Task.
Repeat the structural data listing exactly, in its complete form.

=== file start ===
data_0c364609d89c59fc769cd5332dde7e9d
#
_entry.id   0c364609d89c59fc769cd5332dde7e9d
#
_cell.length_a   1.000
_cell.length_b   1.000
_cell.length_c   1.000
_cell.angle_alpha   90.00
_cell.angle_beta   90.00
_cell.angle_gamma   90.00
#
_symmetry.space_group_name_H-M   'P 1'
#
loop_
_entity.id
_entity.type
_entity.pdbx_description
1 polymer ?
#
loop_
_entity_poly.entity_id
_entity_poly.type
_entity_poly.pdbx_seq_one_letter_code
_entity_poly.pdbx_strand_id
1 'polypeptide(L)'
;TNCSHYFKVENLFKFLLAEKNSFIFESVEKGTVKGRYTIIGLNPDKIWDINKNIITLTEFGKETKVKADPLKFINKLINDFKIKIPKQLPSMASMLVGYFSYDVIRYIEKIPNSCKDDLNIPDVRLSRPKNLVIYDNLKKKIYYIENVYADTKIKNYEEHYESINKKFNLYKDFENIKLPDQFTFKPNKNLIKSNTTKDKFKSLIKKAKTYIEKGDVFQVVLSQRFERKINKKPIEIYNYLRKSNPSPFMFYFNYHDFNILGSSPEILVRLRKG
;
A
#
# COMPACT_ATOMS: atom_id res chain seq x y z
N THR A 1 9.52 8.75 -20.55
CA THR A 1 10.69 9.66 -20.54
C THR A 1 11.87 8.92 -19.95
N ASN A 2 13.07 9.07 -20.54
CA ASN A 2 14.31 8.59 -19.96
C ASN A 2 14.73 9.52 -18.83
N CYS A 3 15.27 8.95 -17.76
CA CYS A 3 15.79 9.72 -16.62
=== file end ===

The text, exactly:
data_0c364609d89c59fc769cd5332dde7e9d
#
_entry.id   0c364609d89c59fc769cd5332dde7e9d
#
_cell.length_a   1.000
_cell.length_b   1.000
_cell.length_c   1.000
_cell.angle_alpha   90.00
_cell.angle_beta   90.00
_cell.angle_gamma   90.00
#
_symmetry.space_group_name_H-M   'P 1'
#
loop_
_entity.id
_entity.type
_entity.pdbx_description
1 polymer ?
#
loop_
_entity_poly.entity_id
_entity_poly.type
_entity_poly.pdbx_seq_one_letter_code
_entity_poly.pdbx_strand_id
1 'polypeptide(L)'
;TNCSHYFKVENLFKFLLAEKNSFIFESVEKGTVKGRYTIIGLNPDKIWDINKNIITLTEFGKETKVKADPLKFINKLINDFKIKIPKQLPSMASMLVGYFSYDVIRYIEKIPNSCKDDLNIPDVRLSRPKNLVIYDNLKKKIYYIENVYADTKIKNYEEHYESINKKFNLYKDFENIKLPDQFTFKPNKNLIKSNTTKDKFKSLIKKAKTYIEKGDVFQVVLSQRFERKINKKPIEIYNYLRKSNPSPFMFYFNYHDFNILGSSPEILVRLRKG
;
A
#
# COMPACT_ATOMS: atom_id res chain seq x y z
N THR A 1 9.52 8.75 -20.55
CA THR A 1 10.69 9.66 -20.54
C THR A 1 11.87 8.92 -19.95
N ASN A 2 13.07 9.07 -20.54
CA ASN A 2 14.31 8.59 -19.96
C ASN A 2 14.73 9.52 -18.83
N CYS A 3 15.27 8.95 -17.76
CA CYS A 3 15.79 9.72 -16.62